Crime on the Canals

Book Review

Anthony Poulton-Smith; reviewed by Trevor James, last updated: 30th May 2019

Crime on the Canals, Anthony Poulton-Smith, Pen and Sword, 2019, 120p, £12-99. ISBN 9781526754783.

This interesting book is presented as an exposure of criminality on the canal system, and it does achieve that objective rather well.

It has to be said that it is more about crime than canals, although the example of the Bushell family mooring a boat at Minworth from which ninety pounds of coal was unloaded and deposited in an adjacent garden is amongst some splendid examples that do amply illustrate the link between canal users and crime.

My enthusiasm for this book has been especially aroused by the selected range of court cases from 1826-1949. We can use Anthony’s research into these cases to explore a different world from our own, where science was basically unavailable to the court system. This meant that what might seem to us to be a clear example of guilt would be set aside by a jury as providing insufficient certainty of guilt.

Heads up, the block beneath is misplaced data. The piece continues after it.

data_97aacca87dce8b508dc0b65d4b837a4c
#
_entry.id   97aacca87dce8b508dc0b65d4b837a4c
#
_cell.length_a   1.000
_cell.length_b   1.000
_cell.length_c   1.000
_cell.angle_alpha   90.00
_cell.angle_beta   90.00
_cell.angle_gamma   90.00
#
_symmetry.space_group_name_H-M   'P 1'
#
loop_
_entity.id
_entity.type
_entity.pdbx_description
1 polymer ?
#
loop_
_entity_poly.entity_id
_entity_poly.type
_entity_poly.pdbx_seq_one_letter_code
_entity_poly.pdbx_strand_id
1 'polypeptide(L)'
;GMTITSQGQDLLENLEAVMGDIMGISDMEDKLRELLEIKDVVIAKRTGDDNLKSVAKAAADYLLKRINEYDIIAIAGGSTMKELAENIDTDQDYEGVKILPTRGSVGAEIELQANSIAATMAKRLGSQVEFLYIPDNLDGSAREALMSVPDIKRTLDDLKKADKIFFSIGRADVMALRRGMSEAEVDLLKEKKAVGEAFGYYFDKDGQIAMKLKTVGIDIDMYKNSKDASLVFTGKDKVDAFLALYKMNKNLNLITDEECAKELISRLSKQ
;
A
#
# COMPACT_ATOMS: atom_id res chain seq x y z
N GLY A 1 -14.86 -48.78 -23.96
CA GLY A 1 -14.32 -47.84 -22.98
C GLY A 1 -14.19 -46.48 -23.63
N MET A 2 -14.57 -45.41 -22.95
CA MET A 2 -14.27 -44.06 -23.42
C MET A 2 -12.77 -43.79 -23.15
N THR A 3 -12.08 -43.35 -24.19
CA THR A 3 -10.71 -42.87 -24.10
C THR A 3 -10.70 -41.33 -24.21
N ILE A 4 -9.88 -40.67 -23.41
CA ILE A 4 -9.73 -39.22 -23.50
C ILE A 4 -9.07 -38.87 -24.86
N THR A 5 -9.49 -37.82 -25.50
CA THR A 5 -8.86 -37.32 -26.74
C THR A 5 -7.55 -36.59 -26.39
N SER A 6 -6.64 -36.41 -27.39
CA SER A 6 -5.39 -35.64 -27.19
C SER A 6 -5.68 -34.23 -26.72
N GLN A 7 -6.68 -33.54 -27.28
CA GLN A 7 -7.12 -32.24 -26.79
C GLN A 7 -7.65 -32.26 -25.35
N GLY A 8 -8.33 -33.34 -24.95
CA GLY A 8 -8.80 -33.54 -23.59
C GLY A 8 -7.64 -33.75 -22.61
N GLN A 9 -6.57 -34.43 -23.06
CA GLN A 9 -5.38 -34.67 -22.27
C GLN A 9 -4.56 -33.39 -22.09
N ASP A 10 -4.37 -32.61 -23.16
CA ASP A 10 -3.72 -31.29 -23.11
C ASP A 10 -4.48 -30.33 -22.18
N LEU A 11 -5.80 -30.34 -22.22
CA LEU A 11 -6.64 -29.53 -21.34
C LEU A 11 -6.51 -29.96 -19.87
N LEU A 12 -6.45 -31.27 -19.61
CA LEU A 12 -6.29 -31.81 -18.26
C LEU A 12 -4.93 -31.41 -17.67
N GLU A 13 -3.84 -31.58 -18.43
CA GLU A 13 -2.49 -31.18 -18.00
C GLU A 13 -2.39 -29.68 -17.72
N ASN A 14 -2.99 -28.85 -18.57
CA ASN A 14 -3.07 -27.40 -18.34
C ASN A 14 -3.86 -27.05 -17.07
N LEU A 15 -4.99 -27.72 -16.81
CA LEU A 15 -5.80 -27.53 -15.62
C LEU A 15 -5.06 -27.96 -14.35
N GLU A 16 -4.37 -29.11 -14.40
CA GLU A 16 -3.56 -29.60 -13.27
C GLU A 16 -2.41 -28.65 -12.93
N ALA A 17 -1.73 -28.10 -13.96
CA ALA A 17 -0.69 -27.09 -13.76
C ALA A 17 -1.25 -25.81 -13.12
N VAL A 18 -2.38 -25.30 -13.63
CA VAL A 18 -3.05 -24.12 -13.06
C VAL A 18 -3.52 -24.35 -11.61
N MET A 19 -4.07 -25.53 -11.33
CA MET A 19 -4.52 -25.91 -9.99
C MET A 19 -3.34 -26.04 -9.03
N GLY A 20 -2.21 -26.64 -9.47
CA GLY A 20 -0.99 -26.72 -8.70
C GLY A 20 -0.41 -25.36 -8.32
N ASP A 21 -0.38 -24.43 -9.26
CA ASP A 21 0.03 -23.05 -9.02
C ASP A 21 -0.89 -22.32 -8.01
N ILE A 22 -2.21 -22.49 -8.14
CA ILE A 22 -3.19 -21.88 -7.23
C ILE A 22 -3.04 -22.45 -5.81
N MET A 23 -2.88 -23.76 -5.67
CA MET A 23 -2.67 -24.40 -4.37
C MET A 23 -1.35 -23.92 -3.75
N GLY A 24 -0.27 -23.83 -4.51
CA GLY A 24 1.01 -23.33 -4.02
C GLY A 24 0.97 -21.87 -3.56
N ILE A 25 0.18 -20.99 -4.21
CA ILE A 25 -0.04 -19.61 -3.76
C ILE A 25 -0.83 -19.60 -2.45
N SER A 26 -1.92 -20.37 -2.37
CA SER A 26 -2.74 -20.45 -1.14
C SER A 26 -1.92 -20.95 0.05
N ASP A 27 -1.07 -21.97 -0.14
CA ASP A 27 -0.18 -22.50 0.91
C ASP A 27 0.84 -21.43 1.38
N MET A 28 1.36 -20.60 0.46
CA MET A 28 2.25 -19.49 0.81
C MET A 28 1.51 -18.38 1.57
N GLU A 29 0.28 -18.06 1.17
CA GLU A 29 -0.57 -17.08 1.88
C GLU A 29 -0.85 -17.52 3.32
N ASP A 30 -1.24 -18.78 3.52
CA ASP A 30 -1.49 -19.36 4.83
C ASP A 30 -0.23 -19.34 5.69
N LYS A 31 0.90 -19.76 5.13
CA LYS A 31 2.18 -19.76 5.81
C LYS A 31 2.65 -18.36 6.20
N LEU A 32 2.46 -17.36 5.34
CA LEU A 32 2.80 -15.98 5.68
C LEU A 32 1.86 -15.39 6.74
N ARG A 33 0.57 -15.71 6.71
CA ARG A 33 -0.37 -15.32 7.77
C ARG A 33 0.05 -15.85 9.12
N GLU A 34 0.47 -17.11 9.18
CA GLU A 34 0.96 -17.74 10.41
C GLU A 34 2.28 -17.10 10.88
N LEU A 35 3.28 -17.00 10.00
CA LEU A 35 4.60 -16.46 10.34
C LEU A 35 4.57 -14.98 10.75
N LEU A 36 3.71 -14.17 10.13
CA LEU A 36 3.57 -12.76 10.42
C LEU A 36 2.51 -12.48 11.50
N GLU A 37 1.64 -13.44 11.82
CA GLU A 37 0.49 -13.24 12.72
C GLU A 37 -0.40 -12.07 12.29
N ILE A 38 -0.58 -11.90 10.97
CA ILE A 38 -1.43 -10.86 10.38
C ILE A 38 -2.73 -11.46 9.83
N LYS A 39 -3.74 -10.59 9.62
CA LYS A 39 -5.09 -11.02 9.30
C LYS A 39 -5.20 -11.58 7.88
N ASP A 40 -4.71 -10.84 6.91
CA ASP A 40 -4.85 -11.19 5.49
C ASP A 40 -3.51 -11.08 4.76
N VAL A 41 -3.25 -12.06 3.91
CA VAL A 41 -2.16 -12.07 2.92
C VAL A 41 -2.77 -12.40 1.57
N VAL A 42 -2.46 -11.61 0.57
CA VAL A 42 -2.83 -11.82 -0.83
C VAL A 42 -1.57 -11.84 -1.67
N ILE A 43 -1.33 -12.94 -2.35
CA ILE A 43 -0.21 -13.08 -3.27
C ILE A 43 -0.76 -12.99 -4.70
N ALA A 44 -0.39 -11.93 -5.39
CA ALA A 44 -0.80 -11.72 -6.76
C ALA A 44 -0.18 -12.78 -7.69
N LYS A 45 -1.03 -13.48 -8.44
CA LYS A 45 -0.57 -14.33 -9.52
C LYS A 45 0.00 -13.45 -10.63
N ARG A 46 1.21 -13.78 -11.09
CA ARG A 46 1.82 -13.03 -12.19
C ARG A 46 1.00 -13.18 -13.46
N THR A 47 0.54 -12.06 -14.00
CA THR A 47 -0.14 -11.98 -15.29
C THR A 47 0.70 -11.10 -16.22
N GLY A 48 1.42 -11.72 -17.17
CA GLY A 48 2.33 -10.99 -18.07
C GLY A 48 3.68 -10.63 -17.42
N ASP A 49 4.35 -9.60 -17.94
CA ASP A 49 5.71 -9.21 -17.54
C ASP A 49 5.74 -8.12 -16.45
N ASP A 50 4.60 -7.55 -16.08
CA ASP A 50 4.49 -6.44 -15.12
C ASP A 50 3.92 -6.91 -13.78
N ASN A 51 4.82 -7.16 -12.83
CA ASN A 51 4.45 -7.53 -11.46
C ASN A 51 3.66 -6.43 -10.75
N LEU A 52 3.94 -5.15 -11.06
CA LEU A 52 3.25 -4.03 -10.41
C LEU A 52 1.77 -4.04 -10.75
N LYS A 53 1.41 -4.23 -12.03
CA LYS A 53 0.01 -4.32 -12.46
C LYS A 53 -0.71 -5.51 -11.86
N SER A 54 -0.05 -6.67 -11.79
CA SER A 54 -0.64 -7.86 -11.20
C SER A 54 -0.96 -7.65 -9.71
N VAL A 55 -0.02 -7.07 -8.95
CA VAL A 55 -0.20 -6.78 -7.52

John Turner’s death in 1857 illustrates this rather well. His severely mutilated body was retrieved from the Regent’s Canal. Witnesses commented that it was difficult to believe that his injuries could have been caused by a boat and circumstantial evidence revealed that he was experiencing a variety of personal tragedies, which led the coroner to record an open verdict because there was a possibility that he might have committed suicide, although this was not a certainty. However, the doctor’s report indicated that his injuries had been caused by a sharp implement and a powerful blow. Whilst there had been a further search of the scene, nothing relevant had been found. In modern times a police assessment of where the body had entered the water, assisted by DNA evidence and mathematical calculations might have yielded further evidence which might then have pointed to a third party’s involvement.

In this case, as Anthony indicates, John Turner’s family remained unconvinced by the verdict but this had occurred in a world where our modern opportunities for evidential examination just did not exist. This is a valuable snapshot into that former world.